Four years ago during the 2012 Summer Olympics, I worked with Emily Fekete to examine the Opening Ceremony’s “Parade of Nations.” Because of the time difference between NBC’s audiences in the United States and the Games’ host city of London, the network “tape-delayed” the ceremony to show it during primetime viewing hours in the U.S., during which time the producers of the telecast significantly edited the event. The result of these edits were the significant minimizing or near-exclusion of a number of delegations for the purpose of brevity and/or preservation of airtime for paid advertisements.
I’ve been uber-swamped of late with the non-mapping aspects of life, but I finally finished up maps of the Griffintown neighborhood for J. Matthew Barlow’s book, “The House of the Irish:” Diaspora, History & Memory in Griffintown, Montreal, 1900-2010, forthcoming from the University of British Columbia Press. More maps and brief discussion after the break…
Continuing my sudden (apparent) interest in geology-related maps, here’re a few I recently made for Beth Johnson, my former colleague at UW-Fox Valley, in her paper about the exploration and development of Lake Agassiz in historical geologic literature. Above is the reference map of Lake Agassiz, two different boundaries provided in literature, and outflow paths marked by capital letters. Continue reading “Maps of History of Lake Agassiz Study”
A couple of years ago, during the Opening Ceremony of the 2012 Summer Olympics in London, I got the crazy idea to map seconds of coverage of each delegation when I saw NBC constantly cut away from lesser known countries after just a few seconds as compression editing for the tape-delayed broadcast. Continue reading “Re-Constructing the Map, Revisited: NBC’s Geographic Imagination in the 2014 Winter Olympics Opening Ceremony”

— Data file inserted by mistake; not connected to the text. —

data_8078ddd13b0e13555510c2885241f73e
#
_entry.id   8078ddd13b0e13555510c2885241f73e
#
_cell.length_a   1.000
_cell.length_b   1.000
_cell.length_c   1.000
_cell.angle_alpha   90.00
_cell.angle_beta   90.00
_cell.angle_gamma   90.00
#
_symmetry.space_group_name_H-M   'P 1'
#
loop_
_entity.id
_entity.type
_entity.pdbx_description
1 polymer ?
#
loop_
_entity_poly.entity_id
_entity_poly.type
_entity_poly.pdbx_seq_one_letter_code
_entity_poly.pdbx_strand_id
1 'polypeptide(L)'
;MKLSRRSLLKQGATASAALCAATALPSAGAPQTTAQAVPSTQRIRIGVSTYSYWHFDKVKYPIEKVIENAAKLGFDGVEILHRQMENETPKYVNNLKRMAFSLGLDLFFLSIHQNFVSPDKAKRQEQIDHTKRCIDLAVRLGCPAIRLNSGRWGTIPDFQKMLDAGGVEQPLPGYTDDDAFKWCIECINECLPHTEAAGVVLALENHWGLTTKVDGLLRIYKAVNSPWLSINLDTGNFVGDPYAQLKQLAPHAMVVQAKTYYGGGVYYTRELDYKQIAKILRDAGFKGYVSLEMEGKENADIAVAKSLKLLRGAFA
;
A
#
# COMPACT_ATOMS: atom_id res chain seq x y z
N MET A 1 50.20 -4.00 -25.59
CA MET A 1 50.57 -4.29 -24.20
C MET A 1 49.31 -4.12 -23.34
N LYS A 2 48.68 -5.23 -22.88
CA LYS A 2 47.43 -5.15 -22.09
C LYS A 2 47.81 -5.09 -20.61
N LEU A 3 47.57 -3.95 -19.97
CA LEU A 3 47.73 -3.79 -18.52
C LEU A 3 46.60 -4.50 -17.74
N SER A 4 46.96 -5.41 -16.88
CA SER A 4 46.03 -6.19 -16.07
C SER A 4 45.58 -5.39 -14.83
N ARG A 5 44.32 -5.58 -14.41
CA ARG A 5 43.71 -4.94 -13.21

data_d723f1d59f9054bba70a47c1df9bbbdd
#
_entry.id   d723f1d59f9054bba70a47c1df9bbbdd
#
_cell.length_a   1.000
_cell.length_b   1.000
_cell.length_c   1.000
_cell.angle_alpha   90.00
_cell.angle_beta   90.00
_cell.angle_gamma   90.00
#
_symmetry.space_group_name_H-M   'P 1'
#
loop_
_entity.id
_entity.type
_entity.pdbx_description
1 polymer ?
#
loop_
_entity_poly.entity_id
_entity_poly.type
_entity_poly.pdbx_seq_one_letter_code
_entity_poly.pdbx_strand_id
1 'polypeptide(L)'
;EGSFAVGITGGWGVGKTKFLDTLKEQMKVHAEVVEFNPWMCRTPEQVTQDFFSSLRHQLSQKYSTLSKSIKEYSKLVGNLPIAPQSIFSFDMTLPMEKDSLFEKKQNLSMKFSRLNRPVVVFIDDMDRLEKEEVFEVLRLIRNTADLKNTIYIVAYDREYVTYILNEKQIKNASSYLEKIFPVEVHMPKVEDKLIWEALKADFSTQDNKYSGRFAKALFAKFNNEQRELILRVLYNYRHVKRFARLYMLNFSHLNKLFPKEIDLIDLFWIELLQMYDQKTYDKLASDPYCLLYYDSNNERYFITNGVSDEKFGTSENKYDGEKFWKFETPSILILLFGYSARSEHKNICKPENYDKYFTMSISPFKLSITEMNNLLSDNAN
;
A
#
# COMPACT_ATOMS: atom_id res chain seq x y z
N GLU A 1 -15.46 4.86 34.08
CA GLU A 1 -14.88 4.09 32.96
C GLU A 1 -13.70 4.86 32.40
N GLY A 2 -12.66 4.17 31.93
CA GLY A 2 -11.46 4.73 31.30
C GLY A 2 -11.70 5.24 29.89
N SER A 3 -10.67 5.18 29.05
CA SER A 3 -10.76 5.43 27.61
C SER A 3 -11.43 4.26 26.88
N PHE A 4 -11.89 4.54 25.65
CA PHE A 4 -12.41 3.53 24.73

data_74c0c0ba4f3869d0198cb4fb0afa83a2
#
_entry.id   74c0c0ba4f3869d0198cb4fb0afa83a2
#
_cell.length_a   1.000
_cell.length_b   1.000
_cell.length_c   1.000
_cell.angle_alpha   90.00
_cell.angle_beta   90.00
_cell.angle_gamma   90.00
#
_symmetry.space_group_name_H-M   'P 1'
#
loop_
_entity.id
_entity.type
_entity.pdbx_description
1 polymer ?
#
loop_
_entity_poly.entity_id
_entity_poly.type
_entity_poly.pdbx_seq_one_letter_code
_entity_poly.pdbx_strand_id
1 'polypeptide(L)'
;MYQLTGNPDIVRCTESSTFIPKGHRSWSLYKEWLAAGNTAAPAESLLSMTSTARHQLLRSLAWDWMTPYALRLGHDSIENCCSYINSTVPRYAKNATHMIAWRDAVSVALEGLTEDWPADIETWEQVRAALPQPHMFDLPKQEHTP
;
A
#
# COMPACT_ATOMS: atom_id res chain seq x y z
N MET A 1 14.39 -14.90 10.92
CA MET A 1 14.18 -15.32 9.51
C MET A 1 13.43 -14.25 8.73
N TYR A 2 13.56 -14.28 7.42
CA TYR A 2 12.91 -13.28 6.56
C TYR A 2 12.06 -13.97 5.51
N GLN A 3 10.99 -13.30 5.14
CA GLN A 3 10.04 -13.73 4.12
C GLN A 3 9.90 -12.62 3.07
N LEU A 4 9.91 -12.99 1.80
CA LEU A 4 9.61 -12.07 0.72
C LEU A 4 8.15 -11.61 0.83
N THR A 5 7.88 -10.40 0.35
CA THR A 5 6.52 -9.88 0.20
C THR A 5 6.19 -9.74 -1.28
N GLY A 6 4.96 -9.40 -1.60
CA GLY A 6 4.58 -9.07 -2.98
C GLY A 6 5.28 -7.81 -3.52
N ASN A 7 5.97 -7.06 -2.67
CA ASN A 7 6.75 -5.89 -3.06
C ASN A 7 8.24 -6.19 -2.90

Note: This is an academic paper, recently accepted for publication in the book The Geography of Beer by Springer.
Note: This is a paper, co-authored with Emily Fekete at the University of Kansas, which was inspired by a much earlier blog entry. It was accepted for publication by Sociological Research Online, and this page will “go dark” upon final publication in SRO.
A lot has been said about the incredibly sub-par coverage provided by NBC during the Opening Ceremonies of the 2012 Summer Olympics in London. Between their questionable decision to tape-delay the ceremony to coincide with prime time to maximize ratings to the many, many omissions from the rather bland, unsurprisingly free-of-colonialism ceremony on the U.S. broadcast — including, quite offensively, a tribute to the 7/7 tube bombings that occurred the day after London’s winning of the games was announced (see the tribute here). Also omitted: a tribute to the Sex Pistols, several music performances (which reviews called outstanding) and more. Instead, they showed a god-awful interview with Michael Phelps, a notably prolific swimmer who, quite frankly, has the personality of a broken toaster oven. Continue reading “NBC’s Geographic Imagination, as Reflected in the Olympics Opening Ceremony”
My dissertation’s finished, or at least it’s to the committee and the defense scheme is going along as planned. We’re looking at an October 29 defense, after which time I will be Dr. Shears, thank-you-very-much. Of course, all of this assumes no problem. Haven’t heard anything yet from anyone, and they’ve had the draft for right at two weeks now, so I figure no news is good news. Continue reading “Playing with Wordle: My Dissertation”